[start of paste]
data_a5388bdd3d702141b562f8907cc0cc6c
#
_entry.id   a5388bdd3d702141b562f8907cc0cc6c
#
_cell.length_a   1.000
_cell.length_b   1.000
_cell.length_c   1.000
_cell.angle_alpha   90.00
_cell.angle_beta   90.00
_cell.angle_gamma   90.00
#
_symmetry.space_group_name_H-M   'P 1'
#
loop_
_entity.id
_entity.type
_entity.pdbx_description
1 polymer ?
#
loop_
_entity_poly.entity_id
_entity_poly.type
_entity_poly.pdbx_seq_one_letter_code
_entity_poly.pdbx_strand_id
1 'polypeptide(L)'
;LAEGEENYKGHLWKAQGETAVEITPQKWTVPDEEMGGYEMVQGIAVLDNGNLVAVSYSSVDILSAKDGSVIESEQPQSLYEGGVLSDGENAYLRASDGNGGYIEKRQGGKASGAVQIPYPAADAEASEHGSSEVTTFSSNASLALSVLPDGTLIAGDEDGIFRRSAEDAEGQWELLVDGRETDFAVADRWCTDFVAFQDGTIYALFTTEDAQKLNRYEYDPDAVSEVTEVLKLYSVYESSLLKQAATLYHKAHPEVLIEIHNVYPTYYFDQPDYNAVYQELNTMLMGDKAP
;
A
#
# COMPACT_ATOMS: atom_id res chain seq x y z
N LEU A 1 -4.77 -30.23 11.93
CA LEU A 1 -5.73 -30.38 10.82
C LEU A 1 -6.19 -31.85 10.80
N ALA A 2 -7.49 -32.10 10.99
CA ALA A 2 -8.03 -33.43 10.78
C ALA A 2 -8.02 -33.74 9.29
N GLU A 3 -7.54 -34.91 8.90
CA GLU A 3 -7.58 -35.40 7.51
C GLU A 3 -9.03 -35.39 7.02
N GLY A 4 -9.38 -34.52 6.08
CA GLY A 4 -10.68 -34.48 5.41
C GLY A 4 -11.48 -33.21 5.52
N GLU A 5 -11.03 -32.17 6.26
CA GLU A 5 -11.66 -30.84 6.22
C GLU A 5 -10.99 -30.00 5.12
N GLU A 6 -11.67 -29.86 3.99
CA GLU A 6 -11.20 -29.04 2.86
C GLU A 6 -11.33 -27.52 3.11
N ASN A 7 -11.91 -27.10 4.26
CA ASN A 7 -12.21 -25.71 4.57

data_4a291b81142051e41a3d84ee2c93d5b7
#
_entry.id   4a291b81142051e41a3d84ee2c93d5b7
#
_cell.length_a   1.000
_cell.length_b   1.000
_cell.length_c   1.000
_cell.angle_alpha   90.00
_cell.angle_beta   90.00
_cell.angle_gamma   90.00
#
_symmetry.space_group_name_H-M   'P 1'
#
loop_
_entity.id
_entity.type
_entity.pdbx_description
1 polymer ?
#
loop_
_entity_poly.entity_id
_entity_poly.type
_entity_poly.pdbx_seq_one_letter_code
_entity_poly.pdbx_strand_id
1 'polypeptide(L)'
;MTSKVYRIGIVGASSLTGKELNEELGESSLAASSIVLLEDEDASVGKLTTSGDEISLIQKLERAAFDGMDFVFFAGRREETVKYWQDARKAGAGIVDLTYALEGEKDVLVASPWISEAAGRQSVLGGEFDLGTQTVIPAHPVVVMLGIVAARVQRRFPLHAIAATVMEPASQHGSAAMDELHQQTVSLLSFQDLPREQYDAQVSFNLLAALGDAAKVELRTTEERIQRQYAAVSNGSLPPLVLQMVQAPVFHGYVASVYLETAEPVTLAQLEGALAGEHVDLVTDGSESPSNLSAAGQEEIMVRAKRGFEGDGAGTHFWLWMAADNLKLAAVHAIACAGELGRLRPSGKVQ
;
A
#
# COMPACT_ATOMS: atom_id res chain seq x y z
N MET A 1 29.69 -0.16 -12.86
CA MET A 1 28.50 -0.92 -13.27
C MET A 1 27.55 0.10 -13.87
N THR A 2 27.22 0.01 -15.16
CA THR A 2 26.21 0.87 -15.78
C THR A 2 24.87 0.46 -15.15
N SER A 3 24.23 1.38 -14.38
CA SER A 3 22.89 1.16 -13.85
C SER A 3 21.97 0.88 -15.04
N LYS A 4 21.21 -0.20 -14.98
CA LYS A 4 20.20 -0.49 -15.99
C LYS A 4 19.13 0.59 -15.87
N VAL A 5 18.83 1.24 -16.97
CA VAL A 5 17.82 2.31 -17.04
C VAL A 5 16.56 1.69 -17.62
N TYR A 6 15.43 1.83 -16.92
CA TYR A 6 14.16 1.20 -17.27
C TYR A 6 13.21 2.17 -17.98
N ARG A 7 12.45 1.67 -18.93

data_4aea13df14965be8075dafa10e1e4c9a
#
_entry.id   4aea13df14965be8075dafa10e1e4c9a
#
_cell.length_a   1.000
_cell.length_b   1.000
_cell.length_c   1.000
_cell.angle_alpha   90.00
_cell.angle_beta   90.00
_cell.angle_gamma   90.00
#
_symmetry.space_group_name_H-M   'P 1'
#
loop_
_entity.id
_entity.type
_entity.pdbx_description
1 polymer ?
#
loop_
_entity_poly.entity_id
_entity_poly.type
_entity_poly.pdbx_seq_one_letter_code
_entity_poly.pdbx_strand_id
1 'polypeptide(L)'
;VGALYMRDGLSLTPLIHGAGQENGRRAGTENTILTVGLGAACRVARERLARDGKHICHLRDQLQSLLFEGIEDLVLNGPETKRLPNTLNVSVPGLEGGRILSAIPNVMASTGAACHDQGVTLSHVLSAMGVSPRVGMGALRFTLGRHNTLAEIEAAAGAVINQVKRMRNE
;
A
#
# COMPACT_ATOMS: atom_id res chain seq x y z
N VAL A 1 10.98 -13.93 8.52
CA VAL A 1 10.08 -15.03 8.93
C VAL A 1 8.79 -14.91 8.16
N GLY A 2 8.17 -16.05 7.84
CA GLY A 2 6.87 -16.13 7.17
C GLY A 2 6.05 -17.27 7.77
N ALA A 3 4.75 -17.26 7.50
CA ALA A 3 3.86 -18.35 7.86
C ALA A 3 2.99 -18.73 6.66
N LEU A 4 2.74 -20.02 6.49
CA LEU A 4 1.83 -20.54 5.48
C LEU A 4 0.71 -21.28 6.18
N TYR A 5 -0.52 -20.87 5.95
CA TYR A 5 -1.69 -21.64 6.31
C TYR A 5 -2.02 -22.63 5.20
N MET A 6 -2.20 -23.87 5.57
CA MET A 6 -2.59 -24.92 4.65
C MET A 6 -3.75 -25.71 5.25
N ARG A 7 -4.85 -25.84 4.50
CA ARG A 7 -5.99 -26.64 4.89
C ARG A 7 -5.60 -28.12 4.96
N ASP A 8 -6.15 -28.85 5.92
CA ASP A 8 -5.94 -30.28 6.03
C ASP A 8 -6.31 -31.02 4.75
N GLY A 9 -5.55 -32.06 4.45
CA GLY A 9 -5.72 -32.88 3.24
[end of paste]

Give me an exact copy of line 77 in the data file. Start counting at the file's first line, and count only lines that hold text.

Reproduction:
;